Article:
The Senate of Rome as a model | daily mail

In earlier times, the day before the church, a meeting of cardinals presided over by the Pope, Dean of the Apostolic Apostles would go to the Pope and ask: “Sanitas et longa vita, Beatissime Pater! Kras Irit Consortium?” – Health and long life, Holy Father! Will there be a Consortium tomorrow ?” the Pope replied, “Eritrea Consortium – there will be a Consortium,” and added the hour at which he intended to hold the Assembly. Then the apostolic messengers went to the cardinals and informed them of this. This rite at the papal court had an ancient model. In a similar way, in Caesar’s Rome, senate councils, or important senate committees, convened.

Popes should imitate the Curia of the ancient Romans

Cardinals are senators of the Pope, and their college is historically associated with the ancient Roman Senate. In the Roman Republic, the fate of the state was mainly in the hands of this powerful institution for several centuries, which once shaped the actions of the ancient world power. However, a crucial paradigm shift occurred with Augustus (63 BC – AD 14). While the imagination of the republican constitution and the importance of the Senate were officially preserved, Caesar’s older nephew enacted the transformation of the republic into a monarchy, cleverly concealing his role in the term “president” (Latin meaning “princeps – first”).

One of the instruments of his rule was the “consilium Principis”, originating from the “amici Principis”, the “friends of the princeps”. It consisted of Augustus, two consuls and 15 senators. Under Diocletian (284-305), the body that assisted the emperor, like the Senate, became nominally the sole ruler of the Roman emperor. He found his definition in the term “constorium”, which is derived from “consestere – let’s meet together.” In plain language, this meant that the members of the council had to stand before the emperor while he and his family sat. All power is now in the hands of the tsars – they alone.

“Quid vobis videtur?”

Church teacher Petros Damiani (1006–1072) came with a demand that the administration of the Catholic Church emulate the ancient Roman Curia. She did – and she still does today. Thus, with the advent of the College of Cardinals, the Pope had to claim it as his Senate to participate in the administration of the Church, principally by holding regular unions.

Originally, the most important ecclesiastical matters were discussed and decided upon in councils only. During the reign of Pope Innocent II (1130-1143), an important change occurred. In controversy over the canonical teachings of Abelard, the Pope placed examination, discussion and decision on this within the jurisdiction of the Contry. With Alexander III (1159-1181) then began a time when important decisions of the Church were increasingly being made in the churches. Before every important decision, the Pope asked the following question: “Quid vobis videtur – what do you think about this?”

Only one official version

From the sixteenth century onward, Sixtus V (1585-1590), who established congregations to administer the church as a whole, and instituted the reform of the curia, made this council “a mere solemn ceremonial act, which has been kept to reflect the image of the past curative life clearly before the eyes of the present” (Nicholas Healing). What was being discussed and decided upon by the cardinals at this congregation was now set out elsewhere and was only formally released in the Concert. The election of new members of the Council of Cardinals and their canonization remained, to a certain extent, included in the resolution of this assembly, but symbolically, to a certain extent advisory character.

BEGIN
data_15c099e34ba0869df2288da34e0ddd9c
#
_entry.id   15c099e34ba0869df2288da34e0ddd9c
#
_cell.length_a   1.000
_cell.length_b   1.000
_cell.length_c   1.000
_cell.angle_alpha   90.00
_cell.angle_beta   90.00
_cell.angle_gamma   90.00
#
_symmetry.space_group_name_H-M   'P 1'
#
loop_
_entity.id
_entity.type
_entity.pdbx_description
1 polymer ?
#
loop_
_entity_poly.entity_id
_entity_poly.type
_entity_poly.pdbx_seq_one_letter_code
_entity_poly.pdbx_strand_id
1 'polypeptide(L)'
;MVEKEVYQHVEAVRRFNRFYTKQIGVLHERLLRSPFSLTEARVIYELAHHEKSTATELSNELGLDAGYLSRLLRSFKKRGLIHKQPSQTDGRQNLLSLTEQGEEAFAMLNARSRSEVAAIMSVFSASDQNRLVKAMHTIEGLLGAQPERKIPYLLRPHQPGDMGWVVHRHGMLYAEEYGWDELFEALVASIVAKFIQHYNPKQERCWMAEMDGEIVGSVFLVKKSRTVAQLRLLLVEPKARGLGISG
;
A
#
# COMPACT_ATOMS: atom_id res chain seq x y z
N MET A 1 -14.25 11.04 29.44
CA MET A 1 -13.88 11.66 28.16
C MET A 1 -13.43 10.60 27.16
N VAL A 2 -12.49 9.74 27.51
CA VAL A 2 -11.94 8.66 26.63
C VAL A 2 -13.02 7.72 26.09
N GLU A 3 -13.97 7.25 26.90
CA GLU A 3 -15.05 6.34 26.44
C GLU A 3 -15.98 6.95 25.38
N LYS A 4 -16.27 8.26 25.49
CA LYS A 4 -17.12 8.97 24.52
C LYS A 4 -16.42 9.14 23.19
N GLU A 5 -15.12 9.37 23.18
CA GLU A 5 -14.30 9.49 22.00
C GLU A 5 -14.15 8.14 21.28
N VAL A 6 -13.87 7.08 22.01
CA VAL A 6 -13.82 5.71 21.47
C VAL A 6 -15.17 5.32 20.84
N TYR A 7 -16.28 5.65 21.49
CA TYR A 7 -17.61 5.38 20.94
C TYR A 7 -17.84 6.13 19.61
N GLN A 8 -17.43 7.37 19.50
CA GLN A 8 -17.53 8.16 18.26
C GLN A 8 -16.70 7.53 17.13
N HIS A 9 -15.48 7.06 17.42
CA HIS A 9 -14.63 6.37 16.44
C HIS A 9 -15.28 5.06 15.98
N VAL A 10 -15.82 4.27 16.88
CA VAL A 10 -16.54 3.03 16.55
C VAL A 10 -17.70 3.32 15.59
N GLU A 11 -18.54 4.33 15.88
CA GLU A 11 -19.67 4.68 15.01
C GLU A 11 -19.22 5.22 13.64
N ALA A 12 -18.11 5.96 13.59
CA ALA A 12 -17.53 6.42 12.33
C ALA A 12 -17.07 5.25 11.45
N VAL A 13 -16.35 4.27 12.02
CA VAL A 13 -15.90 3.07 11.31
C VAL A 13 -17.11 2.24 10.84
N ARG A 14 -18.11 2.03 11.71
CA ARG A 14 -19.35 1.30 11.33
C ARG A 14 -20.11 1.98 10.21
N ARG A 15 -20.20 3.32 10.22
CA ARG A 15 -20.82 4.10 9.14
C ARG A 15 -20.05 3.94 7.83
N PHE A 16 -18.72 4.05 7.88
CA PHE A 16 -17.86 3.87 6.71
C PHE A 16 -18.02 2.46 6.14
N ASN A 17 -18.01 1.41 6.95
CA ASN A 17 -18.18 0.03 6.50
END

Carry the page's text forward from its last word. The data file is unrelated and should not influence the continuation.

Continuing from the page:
Not much has changed in this procedure until modern times. John Paul II and Benedict XVI involved the cardinals more closely in their decisions in their covenants. Both popes emphasized the extraordinary gatherings of those who wear purple to ask for their opinion on important issues relating to the faith and the community of believers. Benedict XVI saw in the Senate an institution that “works directly and continuously with Peter’s successor and supports him in the exercise of his universal ministry.” But the actions of the churches remained purely advisory even among themselves.

Popes Make Cardinals As Their “Creatures”

Pope Francis has already shown in the first months of his pontificate how dependent on the members of the College of Cardinals he is. In April 2013, he convened an eight-member council of cardinals to reform the Roman Curia, which he granted legal status in September of the same year by a papal letter. The memory of amici Principis and des consilium Principis familiar to us arose since the time of Augustus.

One may rightly criticize the conduct and conduct of meetings, or question the value of their importance in ecclesiastical life. The composition of the College of Cardinals need not escape the discussion either. But there is one thing that must be taken into account.

Cardinals depend on the Pope’s heartbeat

Just as the senators of the Roman Empire were considered “pars corporis imperatoris – part of the imperial body”, so are cardinals considered “pars corporis papae – part of the papal body”. So they depend on the pope’s heartbeat and his person. Their presence finds a much clearer imprint in another formula. They are the Pope’s “creatures”. The Holy Father not only designates them, he creates them, he makes them.

Thus the Papal Senate and the Papal Council are freely available to the Roman Pontiff. He acts towards them and with them without restrictions and absolute sovereignty. He is the master of the article. Whether his actions in this regard were always wise and reasonable is another matter.

The print edition of Tagespost complements the current news on with background information and analysis.

Leave a Comment